Climate experts call for clear programme to fight global warming
Aug 2, 2007, 0:39 GMT
New York - Scientists and business leaders joined the United Nations on Wednesday to urge government leaders to provide clear guidance on future plans to tackle global warming and reduce harmful carbon emissions.
A two-day conference in the UN General Assembly - the first exclusively on global warming in the body's history - sought to foster a political consensus on the issue and drum up support for a climate change summit on September 24 to be attended by world leaders.
The meeting will be held on the sidelines of the annual UN summit in New York, which will kick off the 62nd session of the world body. Attendance at the climate change summit is expected to be high, UN officials said.
A two-week conference is also planned for December in Bali, Indonesia - the last phase following a series of UN-backed reports on the causes and effects of climate change compiled by world scientists and issued throughout this year.
Officials also hope the Bali meeting will set the groundwork for negotiating a new Kyoto Protocol - the global treaty committing members to reduce carbon dioxide emissions, which expires in 2012.
'We need signals from heads of state and government to guide the Bali conference,' said Yvo de Boer, the executive secretary for the UN Framework Convention on Climate Change (UNFCCC), which seeks to coordinate the world's response to global warming.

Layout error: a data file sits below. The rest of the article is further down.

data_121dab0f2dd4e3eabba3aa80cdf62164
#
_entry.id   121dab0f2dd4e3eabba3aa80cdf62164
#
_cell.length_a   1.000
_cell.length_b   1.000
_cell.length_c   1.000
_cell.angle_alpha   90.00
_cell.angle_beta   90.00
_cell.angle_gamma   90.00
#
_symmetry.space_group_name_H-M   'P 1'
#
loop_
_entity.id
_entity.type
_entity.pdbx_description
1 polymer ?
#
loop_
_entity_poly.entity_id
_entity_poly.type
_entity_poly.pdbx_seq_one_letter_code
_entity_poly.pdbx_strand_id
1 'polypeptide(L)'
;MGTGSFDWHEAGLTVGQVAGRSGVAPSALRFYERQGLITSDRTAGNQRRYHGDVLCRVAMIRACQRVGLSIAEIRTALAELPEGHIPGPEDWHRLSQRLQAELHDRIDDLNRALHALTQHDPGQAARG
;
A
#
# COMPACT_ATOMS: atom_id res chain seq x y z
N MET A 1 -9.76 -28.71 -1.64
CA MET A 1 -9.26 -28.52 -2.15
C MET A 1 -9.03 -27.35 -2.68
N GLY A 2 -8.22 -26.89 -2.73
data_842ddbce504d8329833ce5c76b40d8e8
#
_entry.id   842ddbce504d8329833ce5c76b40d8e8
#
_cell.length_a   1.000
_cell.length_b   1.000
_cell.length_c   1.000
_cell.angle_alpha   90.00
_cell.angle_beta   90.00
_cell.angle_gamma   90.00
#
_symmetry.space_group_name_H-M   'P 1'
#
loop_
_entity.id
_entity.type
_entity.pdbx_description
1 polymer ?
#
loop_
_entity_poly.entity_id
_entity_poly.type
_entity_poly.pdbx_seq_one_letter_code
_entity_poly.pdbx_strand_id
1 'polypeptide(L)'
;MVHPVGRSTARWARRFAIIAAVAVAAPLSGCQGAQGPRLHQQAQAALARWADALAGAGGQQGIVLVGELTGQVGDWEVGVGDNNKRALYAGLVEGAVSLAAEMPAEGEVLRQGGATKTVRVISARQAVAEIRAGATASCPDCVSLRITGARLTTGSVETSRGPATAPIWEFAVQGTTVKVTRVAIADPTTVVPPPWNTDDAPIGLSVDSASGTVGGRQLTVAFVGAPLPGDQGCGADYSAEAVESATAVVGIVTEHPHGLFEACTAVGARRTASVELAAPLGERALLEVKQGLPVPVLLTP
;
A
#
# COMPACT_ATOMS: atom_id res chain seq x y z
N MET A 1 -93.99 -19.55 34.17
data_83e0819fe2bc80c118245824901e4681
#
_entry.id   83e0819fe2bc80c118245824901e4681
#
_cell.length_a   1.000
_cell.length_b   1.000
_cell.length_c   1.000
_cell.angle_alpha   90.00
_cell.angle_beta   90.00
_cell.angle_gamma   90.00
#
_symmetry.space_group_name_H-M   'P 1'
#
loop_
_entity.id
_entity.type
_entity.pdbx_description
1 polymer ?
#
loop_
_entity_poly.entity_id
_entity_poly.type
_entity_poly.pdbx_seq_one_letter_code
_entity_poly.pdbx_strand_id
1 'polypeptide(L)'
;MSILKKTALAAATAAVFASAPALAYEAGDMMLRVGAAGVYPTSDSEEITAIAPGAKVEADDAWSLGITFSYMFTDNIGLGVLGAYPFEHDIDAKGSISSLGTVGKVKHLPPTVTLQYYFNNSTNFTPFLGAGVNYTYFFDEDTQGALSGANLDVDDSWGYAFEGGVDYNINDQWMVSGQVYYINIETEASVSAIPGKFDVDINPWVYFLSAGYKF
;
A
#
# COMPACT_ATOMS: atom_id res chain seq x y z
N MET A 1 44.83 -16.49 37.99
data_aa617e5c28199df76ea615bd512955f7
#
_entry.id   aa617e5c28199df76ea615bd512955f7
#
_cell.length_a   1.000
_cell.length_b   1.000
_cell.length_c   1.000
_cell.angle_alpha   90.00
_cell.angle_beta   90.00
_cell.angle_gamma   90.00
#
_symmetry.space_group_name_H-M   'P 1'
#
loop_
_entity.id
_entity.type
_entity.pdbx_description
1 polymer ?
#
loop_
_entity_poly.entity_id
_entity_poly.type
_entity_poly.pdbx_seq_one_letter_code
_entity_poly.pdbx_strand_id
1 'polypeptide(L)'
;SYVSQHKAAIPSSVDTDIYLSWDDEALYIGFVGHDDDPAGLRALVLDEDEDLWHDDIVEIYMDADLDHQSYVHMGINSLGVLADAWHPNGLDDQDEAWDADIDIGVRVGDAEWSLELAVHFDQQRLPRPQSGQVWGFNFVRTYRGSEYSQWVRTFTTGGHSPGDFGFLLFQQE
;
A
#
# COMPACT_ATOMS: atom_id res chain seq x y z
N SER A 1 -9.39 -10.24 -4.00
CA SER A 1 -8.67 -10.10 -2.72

'What I would expect and hope Bali would do is to agree on a negotiating agenda in the next two years, that would basically craft the post 2012 climate change agenda,' De Boer said.
He said completing the talks in 2009 is important so governments can ratify the new protocol in time for its entry into force in 2012.
De Boer expected China, India, Brazil and Mexico to play an important role in the talks as those fast growing economies look to take measures to curb carbon emissions while maintaining economic growth.
But participants in this week's UN conference on climate change voiced concerns over whether developing countries would be able to maintain economic growth and fight poverty while at the same time curb carbon emissions as demanded by the international community, de Boer said.
He said the world is expected to invest up to 20 trillion dollars in developing energy sources over the next 20 or 25 years as economies in many countries are expected to grow larger.
But at the same time, carbon emissions that are the root cause of rising global temperatures are also expected to increase.
Participants said that despite the Kyoto Protocol, which focuses on carbon reduction, no governments have been able to build a low- carbon economy.
The Intergovernmental Panel on Climate Change (IPCC), composed of hundreds of scientists from scores of countries, earlier this year published three reports on the cause and effects of global warming, concluding that rising temperatures were 'most likely' the result of human activity.
The IPCC reports, which were lauded as dispelling any uncertainties on climate change, said global temperature rose by 0.74 degrees Celsius in the last century and forecast another 3 degrees of warming during the 21st century.
Pakistan's minister for the environment, Mukhdoom Faisal Saleh Hayat, speaking on behalf of the bloc of developing countries in the UN - including China, India and Brazil - told the conference that developing countries are already witnessing the effects of global warming.
The bloc called for reaching an agreement on the 2012 Kyoto Protocol during the Bali conference.
'With the clock continuing to click, we need to move fast and act before climate change turns into a climate crises,' the Pakistani diplomat said. 'A comprehensive and clear timeframe evolved in Bali will be an adequate and visible measure of the success of our deliberations.'© 2007 dpa - Deutsche Presse-Agentur